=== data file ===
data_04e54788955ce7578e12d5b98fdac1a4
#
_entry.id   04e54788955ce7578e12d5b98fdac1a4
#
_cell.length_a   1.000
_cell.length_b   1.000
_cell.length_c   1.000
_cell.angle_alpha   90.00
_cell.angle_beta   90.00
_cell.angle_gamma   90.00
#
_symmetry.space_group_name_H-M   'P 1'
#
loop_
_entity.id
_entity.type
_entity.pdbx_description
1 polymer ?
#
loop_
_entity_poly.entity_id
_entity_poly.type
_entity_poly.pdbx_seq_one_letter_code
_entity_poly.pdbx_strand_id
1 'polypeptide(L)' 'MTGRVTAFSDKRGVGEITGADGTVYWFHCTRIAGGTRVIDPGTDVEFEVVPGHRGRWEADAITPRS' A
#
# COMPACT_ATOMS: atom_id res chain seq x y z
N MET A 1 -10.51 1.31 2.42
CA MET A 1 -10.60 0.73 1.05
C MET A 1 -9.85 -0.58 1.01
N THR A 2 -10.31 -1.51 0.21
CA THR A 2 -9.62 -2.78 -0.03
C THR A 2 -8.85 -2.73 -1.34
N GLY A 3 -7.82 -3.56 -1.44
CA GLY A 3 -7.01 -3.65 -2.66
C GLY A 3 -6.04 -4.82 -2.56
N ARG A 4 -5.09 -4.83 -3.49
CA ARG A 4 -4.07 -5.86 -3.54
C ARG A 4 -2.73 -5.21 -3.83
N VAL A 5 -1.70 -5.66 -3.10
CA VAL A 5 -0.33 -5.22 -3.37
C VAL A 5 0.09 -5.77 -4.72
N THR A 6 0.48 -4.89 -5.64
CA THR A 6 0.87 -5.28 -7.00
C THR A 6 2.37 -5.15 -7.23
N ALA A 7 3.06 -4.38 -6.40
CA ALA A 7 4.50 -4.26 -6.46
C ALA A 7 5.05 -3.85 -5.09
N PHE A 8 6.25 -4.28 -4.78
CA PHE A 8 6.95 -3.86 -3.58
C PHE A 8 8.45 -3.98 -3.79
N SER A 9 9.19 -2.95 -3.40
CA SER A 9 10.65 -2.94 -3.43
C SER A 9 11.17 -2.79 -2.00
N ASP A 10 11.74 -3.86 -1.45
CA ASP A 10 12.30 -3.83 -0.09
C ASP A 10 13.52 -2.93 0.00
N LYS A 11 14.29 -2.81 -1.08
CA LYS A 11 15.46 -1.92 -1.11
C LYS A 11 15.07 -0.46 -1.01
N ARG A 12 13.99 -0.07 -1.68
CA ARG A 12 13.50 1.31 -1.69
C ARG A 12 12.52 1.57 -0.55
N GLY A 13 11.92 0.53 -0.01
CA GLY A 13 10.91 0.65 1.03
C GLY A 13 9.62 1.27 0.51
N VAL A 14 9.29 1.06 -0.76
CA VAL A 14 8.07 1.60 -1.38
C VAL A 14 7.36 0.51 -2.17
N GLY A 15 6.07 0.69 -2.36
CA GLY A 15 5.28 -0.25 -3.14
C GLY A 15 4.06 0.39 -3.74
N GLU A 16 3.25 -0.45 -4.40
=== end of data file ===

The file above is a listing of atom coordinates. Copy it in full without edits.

data_04e54788955ce7578e12d5b98fdac1a4
#
_entry.id   04e54788955ce7578e12d5b98fdac1a4
#
_cell.length_a   1.000
_cell.length_b   1.000
_cell.length_c   1.000
_cell.angle_alpha   90.00
_cell.angle_beta   90.00
_cell.angle_gamma   90.00
#
_symmetry.space_group_name_H-M   'P 1'
#
loop_
_entity.id
_entity.type
_entity.pdbx_description
1 polymer ?
#
loop_
_entity_poly.entity_id
_entity_poly.type
_entity_poly.pdbx_seq_one_letter_code
_entity_poly.pdbx_strand_id
1 'polypeptide(L)' 'MTGRVTAFSDKRGVGEITGADGTVYWFHCTRIAGGTRVIDPGTDVEFEVVPGHRGRWEADAITPRS' A
#
# COMPACT_ATOMS: atom_id res chain seq x y z
N MET A 1 -10.51 1.31 2.42
CA MET A 1 -10.60 0.73 1.05
C MET A 1 -9.85 -0.58 1.01
N THR A 2 -10.31 -1.51 0.21
CA THR A 2 -9.62 -2.78 -0.03
C THR A 2 -8.85 -2.73 -1.34
N GLY A 3 -7.82 -3.56 -1.44
CA GLY A 3 -7.01 -3.65 -2.66
C GLY A 3 -6.04 -4.82 -2.56
N ARG A 4 -5.09 -4.83 -3.49
CA ARG A 4 -4.07 -5.86 -3.54
C ARG A 4 -2.73 -5.21 -3.83
N VAL A 5 -1.70 -5.66 -3.10
CA VAL A 5 -0.33 -5.22 -3.37
C VAL A 5 0.09 -5.77 -4.72
N THR A 6 0.48 -4.89 -5.64
CA THR A 6 0.87 -5.28 -7.00
C THR A 6 2.37 -5.15 -7.23
N ALA A 7 3.06 -4.38 -6.40
CA ALA A 7 4.50 -4.26 -6.46
C ALA A 7 5.05 -3.85 -5.09
N PHE A 8 6.25 -4.28 -4.78
CA PHE A 8 6.95 -3.86 -3.58
C PHE A 8 8.45 -3.98 -3.79
N SER A 9 9.19 -2.95 -3.40
CA SER A 9 10.65 -2.94 -3.43
C SER A 9 11.17 -2.79 -2.00
N ASP A 10 11.74 -3.86 -1.45
CA ASP A 10 12.30 -3.83 -0.09
C ASP A 10 13.52 -2.93 0.00
N LYS A 11 14.29 -2.81 -1.08
CA LYS A 11 15.46 -1.92 -1.11
C LYS A 11 15.07 -0.46 -1.01
N ARG A 12 13.99 -0.07 -1.68
CA ARG A 12 13.50 1.31 -1.69
C ARG A 12 12.52 1.57 -0.55
N GLY A 13 11.92 0.53 -0.01
CA GLY A 13 10.91 0.65 1.03
C GLY A 13 9.62 1.27 0.51
N VAL A 14 9.29 1.06 -0.76
CA VAL A 14 8.07 1.60 -1.38
C VAL A 14 7.36 0.51 -2.17
N GLY A 15 6.07 0.69 -2.36
CA GLY A 15 5.28 -0.25 -3.14
C GLY A 15 4.06 0.39 -3.74
N GLU A 16 3.25 -0.45 -4.40